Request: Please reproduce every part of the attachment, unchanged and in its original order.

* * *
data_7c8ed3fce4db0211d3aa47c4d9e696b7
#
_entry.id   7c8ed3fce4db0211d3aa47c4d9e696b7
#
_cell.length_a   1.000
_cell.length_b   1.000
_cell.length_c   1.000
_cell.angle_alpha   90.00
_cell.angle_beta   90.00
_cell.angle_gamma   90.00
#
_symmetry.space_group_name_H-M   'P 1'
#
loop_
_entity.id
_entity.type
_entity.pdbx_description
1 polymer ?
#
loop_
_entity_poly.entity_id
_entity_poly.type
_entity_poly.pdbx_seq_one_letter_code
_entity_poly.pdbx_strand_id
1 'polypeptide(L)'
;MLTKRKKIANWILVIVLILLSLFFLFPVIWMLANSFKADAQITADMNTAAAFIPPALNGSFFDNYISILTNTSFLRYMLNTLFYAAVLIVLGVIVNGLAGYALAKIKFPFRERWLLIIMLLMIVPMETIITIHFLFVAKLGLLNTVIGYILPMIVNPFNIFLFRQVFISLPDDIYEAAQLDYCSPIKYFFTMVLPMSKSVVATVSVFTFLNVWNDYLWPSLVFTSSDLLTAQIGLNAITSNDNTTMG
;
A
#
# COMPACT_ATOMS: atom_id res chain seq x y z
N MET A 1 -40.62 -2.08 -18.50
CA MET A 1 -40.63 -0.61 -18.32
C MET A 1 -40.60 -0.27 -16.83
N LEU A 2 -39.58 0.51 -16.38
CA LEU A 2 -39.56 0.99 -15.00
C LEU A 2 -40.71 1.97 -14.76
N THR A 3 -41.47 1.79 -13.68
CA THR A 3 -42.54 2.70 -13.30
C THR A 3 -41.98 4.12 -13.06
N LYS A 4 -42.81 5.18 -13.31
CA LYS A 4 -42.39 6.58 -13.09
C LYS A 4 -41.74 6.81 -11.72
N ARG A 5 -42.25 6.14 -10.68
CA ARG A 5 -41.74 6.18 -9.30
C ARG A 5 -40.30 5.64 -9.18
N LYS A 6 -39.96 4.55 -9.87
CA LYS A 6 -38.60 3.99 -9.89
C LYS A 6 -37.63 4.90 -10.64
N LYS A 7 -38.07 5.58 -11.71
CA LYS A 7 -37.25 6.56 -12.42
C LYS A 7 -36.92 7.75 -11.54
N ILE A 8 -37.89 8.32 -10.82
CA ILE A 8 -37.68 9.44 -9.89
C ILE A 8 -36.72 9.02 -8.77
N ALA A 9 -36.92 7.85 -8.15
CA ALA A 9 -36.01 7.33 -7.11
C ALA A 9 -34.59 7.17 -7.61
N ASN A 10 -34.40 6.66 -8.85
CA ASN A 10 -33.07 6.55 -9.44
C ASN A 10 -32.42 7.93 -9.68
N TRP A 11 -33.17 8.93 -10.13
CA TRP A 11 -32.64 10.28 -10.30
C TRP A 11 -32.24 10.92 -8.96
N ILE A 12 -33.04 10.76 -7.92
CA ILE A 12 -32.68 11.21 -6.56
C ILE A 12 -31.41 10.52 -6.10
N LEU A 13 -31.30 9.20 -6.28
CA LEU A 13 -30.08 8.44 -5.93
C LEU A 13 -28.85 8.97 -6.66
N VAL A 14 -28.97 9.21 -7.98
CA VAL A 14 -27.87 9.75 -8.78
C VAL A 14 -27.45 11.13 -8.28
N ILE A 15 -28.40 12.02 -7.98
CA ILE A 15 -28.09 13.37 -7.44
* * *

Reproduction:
data_7c8ed3fce4db0211d3aa47c4d9e696b7
#
_entry.id   7c8ed3fce4db0211d3aa47c4d9e696b7
#
_cell.length_a   1.000
_cell.length_b   1.000
_cell.length_c   1.000
_cell.angle_alpha   90.00
_cell.angle_beta   90.00
_cell.angle_gamma   90.00
#
_symmetry.space_group_name_H-M   'P 1'
#
loop_
_entity.id
_entity.type
_entity.pdbx_description
1 polymer ?
#
loop_
_entity_poly.entity_id
_entity_poly.type
_entity_poly.pdbx_seq_one_letter_code
_entity_poly.pdbx_strand_id
1 'polypeptide(L)'
;MLTKRKKIANWILVIVLILLSLFFLFPVIWMLANSFKADAQITADMNTAAAFIPPALNGSFFDNYISILTNTSFLRYMLNTLFYAAVLIVLGVIVNGLAGYALAKIKFPFRERWLLIIMLLMIVPMETIITIHFLFVAKLGLLNTVIGYILPMIVNPFNIFLFRQVFISLPDDIYEAAQLDYCSPIKYFFTMVLPMSKSVVATVSVFTFLNVWNDYLWPSLVFTSSDLLTAQIGLNAITSNDNTTMG
;
A
#
# COMPACT_ATOMS: atom_id res chain seq x y z
N MET A 1 -40.62 -2.08 -18.50
CA MET A 1 -40.63 -0.61 -18.32
C MET A 1 -40.60 -0.27 -16.83
N LEU A 2 -39.58 0.51 -16.38
CA LEU A 2 -39.56 0.99 -15.00
C LEU A 2 -40.71 1.97 -14.76
N THR A 3 -41.47 1.79 -13.68
CA THR A 3 -42.54 2.70 -13.30
C THR A 3 -41.98 4.12 -13.06
N LYS A 4 -42.81 5.18 -13.31
CA LYS A 4 -42.39 6.58 -13.09
C LYS A 4 -41.74 6.81 -11.72
N ARG A 5 -42.25 6.14 -10.68
CA ARG A 5 -41.74 6.18 -9.30
C ARG A 5 -40.30 5.64 -9.18
N LYS A 6 -39.96 4.55 -9.87
CA LYS A 6 -38.60 3.99 -9.89
C LYS A 6 -37.63 4.90 -10.64
N LYS A 7 -38.07 5.58 -11.71
CA LYS A 7 -37.25 6.56 -12.42
C LYS A 7 -36.92 7.75 -11.54
N ILE A 8 -37.89 8.32 -10.82
CA ILE A 8 -37.68 9.44 -9.89
C ILE A 8 -36.72 9.02 -8.77
N ALA A 9 -36.92 7.85 -8.15
CA ALA A 9 -36.01 7.33 -7.11
C ALA A 9 -34.59 7.17 -7.61
N ASN A 10 -34.40 6.66 -8.85
CA ASN A 10 -33.07 6.55 -9.44
C ASN A 10 -32.42 7.93 -9.68
N TRP A 11 -33.17 8.93 -10.13
CA TRP A 11 -32.64 10.28 -10.30
C TRP A 11 -32.24 10.92 -8.96
N ILE A 12 -33.04 10.76 -7.92
CA ILE A 12 -32.68 11.21 -6.56
C ILE A 12 -31.41 10.52 -6.10
N LEU A 13 -31.30 9.20 -6.28
CA LEU A 13 -30.08 8.44 -5.93
C LEU A 13 -28.85 8.97 -6.66
N VAL A 14 -28.97 9.21 -7.98
CA VAL A 14 -27.87 9.75 -8.78
C VAL A 14 -27.45 11.13 -8.28
N ILE A 15 -28.40 12.02 -7.98
CA ILE A 15 -28.09 13.37 -7.44